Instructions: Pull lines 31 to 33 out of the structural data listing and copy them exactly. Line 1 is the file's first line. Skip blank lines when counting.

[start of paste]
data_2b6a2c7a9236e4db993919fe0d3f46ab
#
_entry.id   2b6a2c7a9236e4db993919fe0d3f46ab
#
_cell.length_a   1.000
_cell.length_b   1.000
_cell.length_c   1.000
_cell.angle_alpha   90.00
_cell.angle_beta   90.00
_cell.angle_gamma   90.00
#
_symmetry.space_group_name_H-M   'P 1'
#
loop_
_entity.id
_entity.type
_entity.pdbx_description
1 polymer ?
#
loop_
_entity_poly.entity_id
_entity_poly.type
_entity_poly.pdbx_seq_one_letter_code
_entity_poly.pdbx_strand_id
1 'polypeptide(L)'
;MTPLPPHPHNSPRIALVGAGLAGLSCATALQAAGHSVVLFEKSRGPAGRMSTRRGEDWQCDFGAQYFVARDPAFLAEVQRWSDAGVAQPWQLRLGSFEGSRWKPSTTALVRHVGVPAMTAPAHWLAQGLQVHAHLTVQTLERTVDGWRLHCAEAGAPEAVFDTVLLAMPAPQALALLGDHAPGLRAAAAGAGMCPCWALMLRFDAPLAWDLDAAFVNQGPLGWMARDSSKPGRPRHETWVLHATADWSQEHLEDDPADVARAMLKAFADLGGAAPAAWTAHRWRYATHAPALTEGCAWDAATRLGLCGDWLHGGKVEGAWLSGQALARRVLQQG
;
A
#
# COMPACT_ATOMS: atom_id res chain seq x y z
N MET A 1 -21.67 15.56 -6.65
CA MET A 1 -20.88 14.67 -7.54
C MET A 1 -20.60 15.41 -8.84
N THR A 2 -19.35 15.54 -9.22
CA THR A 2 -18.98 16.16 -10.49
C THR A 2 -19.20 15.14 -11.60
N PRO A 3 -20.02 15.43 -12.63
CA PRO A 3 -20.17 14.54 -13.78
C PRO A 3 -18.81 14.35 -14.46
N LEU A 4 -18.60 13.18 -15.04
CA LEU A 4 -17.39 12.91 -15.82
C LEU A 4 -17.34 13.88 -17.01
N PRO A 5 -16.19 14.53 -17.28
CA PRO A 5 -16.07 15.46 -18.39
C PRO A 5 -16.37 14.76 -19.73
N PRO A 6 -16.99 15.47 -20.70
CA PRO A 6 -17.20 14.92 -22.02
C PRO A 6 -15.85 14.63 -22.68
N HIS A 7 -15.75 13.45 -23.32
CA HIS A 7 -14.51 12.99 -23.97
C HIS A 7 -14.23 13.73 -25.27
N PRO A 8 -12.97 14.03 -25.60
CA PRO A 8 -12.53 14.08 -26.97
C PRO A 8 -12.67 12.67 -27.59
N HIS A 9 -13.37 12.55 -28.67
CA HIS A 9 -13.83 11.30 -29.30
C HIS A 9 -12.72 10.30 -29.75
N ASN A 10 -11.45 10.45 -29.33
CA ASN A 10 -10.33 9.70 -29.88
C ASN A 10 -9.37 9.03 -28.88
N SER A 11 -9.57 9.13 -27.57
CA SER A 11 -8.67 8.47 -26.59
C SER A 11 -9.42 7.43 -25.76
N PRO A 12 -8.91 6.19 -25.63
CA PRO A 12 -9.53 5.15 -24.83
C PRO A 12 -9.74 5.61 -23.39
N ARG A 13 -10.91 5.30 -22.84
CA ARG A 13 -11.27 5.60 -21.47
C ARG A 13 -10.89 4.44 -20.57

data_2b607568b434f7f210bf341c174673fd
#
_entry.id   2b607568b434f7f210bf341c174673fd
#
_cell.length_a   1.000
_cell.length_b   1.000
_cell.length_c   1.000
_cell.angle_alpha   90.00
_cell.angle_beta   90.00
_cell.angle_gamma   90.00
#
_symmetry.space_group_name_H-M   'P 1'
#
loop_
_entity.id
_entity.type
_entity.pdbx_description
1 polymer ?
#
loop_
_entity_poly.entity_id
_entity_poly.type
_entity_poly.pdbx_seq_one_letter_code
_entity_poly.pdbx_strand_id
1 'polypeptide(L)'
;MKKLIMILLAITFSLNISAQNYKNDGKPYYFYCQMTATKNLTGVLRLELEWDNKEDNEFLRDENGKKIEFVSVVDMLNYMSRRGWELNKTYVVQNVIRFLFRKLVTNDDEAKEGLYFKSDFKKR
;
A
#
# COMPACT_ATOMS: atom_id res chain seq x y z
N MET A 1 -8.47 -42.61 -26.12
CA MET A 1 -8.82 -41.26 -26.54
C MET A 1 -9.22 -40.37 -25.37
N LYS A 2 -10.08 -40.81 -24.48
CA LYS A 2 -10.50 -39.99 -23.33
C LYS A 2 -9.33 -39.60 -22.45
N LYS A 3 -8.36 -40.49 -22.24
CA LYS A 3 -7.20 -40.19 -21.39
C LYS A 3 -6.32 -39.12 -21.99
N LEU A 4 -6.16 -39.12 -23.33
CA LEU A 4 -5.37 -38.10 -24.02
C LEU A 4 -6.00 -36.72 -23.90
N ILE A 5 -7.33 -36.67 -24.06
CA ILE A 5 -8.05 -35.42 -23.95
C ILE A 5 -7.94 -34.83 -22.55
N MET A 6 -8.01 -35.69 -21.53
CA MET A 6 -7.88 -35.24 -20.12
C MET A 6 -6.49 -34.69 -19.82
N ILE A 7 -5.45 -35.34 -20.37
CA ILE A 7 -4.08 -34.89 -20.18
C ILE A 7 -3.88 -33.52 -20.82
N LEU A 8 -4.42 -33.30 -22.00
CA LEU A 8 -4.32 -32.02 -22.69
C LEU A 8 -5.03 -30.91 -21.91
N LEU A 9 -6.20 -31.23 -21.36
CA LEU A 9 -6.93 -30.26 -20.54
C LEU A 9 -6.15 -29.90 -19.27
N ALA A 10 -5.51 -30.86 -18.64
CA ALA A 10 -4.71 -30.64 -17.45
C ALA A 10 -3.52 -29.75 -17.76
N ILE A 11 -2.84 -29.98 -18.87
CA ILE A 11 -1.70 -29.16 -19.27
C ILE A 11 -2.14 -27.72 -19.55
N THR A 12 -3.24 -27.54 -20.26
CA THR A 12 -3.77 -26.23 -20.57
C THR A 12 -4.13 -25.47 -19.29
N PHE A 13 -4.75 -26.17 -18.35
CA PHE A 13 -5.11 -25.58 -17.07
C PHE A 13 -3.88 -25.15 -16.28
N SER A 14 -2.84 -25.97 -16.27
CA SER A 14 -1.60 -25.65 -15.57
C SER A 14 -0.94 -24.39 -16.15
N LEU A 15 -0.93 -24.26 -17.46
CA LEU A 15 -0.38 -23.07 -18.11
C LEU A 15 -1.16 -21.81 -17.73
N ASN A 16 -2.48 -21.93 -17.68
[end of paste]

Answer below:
N MET A 1 -21.67 15.56 -6.65
CA MET A 1 -20.88 14.67 -7.54
C MET A 1 -20.60 15.41 -8.84